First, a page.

This is a story about perspective.
I’ve lost a swamp milkweed. I clearly did not swamp it sufficiently during the latest record heat wave here in Philadelphia. I planted it in the spring of 2009, and it thrived last year, fooling me into thinking it was established and did not need babying. Whoops. I’m a little sad about the loss. I paid $15 for that guy and I am cheap, so that hurts. Plus, I’ve got a bit of a hole in my back yard border now – about 1 foot around, and four feet tall.
So, by all means, feel sorry for me. But did anyone else hear the report on NPR the other day about the mother vine? This grape vine lives on Roanoke Island in the outer banks of North Carolina and is thought to be over 400 years old. Experts aren’t sure whether it was planted by the first English colonists in the 1500s or by the Croatans who lived there when the English arrived. But either way, it’s way old. John Wilson spoke with Melissa Block on All Things Considered (listen here) and described its bulk. It covers a quarter of an acre. Two adults can barely touch hands when they reach around the trunk. Remember we’re talking grape vine here, not oak tree.
Not only it this vine massive, it is apparently badly behaved. One tendril, it seems, was out of order and had started working its way up a power pole. A contractor employed by Dominion power had been charged with clearing all vegetation off the power poles and lines and sprayed that little sucker with weed killer. Systemic weed killer. Mr. Wilson’s father, who tends the vine, came out one morning in May to find his beloved vine browning at the tips. He cut off the dead sections. The next morning presented more dead sections, and the next morning, and the next morning. As if the dead were growing backward from the tips toward the roots. Just what systemic weed killer is designed to do. Enter through the foliage, poison the roots, and thus kill the plant.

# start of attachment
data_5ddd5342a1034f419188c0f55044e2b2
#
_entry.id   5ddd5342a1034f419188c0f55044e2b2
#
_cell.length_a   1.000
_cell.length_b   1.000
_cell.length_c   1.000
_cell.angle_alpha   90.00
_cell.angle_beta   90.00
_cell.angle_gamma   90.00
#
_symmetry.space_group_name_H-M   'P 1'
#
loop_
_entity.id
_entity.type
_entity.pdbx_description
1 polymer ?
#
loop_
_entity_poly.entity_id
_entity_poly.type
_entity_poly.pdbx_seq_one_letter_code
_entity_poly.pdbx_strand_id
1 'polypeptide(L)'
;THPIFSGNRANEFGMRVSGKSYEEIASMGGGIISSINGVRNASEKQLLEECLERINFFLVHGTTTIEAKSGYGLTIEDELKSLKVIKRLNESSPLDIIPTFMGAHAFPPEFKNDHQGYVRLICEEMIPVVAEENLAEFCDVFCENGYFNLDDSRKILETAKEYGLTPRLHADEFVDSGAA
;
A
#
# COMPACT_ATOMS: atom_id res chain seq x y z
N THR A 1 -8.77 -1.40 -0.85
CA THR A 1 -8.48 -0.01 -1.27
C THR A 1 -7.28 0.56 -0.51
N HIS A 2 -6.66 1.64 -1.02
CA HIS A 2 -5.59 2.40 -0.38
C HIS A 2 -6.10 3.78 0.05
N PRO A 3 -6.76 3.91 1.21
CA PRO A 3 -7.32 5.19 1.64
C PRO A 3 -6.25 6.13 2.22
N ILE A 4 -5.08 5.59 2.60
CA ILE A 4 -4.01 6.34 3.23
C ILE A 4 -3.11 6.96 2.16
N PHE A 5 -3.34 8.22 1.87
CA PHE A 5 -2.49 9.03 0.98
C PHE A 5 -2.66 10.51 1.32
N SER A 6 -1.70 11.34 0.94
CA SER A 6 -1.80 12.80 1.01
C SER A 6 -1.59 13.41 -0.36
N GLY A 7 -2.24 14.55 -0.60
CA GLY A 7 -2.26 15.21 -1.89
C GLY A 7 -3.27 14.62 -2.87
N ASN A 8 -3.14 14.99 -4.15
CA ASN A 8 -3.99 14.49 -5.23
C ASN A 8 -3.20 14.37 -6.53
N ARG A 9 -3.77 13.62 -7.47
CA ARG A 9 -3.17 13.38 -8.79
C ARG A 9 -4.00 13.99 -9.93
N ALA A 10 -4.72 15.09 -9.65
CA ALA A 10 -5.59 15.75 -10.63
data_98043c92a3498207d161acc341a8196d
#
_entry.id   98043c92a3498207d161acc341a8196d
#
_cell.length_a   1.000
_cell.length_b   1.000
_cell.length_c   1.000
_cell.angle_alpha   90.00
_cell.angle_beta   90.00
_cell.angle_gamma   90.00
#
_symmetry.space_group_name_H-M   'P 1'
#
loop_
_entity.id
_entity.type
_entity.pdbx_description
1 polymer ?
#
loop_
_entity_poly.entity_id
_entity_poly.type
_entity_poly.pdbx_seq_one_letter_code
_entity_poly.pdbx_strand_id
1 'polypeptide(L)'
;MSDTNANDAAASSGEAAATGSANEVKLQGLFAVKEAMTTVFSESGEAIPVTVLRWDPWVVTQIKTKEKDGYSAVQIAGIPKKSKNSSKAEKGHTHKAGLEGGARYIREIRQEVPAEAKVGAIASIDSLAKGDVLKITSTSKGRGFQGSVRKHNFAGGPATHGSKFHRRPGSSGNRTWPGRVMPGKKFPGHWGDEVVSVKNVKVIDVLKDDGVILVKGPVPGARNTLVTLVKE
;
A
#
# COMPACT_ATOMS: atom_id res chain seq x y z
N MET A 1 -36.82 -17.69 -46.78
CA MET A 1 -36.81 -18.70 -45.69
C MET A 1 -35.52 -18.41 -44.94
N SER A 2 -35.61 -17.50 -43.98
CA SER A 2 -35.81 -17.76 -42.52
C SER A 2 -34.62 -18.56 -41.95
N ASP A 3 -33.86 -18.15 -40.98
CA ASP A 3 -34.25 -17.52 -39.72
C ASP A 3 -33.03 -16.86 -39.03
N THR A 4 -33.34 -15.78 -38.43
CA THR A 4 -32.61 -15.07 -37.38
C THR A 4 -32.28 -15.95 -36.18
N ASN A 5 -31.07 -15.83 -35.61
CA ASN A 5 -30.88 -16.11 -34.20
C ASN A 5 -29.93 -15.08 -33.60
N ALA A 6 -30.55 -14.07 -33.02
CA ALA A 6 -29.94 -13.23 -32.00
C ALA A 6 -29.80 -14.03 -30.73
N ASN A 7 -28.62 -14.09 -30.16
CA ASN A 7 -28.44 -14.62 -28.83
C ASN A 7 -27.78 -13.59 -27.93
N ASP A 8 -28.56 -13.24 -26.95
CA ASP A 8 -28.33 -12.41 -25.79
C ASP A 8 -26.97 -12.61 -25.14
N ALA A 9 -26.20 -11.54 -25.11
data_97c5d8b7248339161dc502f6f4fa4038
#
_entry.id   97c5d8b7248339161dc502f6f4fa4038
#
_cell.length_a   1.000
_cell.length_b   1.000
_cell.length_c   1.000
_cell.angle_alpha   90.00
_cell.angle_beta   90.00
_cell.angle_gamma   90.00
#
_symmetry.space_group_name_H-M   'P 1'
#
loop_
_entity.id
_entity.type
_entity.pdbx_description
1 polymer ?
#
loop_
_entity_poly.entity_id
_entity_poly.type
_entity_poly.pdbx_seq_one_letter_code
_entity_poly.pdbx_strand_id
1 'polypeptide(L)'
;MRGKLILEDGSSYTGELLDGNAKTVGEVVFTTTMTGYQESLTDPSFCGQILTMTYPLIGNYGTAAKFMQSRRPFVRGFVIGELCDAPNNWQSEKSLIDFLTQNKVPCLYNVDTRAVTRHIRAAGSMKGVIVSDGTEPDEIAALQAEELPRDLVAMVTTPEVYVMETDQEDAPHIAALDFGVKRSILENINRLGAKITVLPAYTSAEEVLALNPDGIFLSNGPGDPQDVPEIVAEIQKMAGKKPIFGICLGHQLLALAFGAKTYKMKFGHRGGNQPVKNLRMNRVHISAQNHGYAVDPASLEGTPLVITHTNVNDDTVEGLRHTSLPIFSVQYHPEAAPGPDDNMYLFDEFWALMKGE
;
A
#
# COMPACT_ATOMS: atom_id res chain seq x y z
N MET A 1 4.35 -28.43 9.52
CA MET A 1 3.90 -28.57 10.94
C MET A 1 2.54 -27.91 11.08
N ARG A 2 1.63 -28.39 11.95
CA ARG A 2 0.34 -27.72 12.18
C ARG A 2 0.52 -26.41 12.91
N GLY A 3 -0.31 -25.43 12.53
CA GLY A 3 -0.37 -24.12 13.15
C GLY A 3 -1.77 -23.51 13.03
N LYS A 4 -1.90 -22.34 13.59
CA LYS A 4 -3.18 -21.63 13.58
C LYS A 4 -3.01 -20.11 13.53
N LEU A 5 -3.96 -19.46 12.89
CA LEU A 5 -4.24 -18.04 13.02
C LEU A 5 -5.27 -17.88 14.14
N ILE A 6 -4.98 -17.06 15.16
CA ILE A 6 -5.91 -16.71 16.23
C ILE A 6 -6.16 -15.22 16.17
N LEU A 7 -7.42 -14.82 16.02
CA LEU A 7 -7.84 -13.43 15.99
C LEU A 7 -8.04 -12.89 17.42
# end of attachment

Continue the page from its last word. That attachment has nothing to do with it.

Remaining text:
Oh mercy. I would have cried. I’m whining over a 1 foot hole left by a one year old plant that cost me $15. Imagine a quarter acre hole. Left by a plant that may have survived when the Lost Colony did not.
The power company feels badly. They’ve apologized and hired numerous experts are implementing a fertilizing / watering / pruning regimen. Fortunately, it seems to be working. The Wilsons are optimistic that the mother vine will survive, even if this year’s grapes will be a loss. (More info here from WSOC Tv)
Perspective is essential. I will try to remember the mother vine when I feel like whining. Maybe that hole in the back garden is an opportunity. An opportunity that will require only one plant to fill, not a quarter acre’s worth.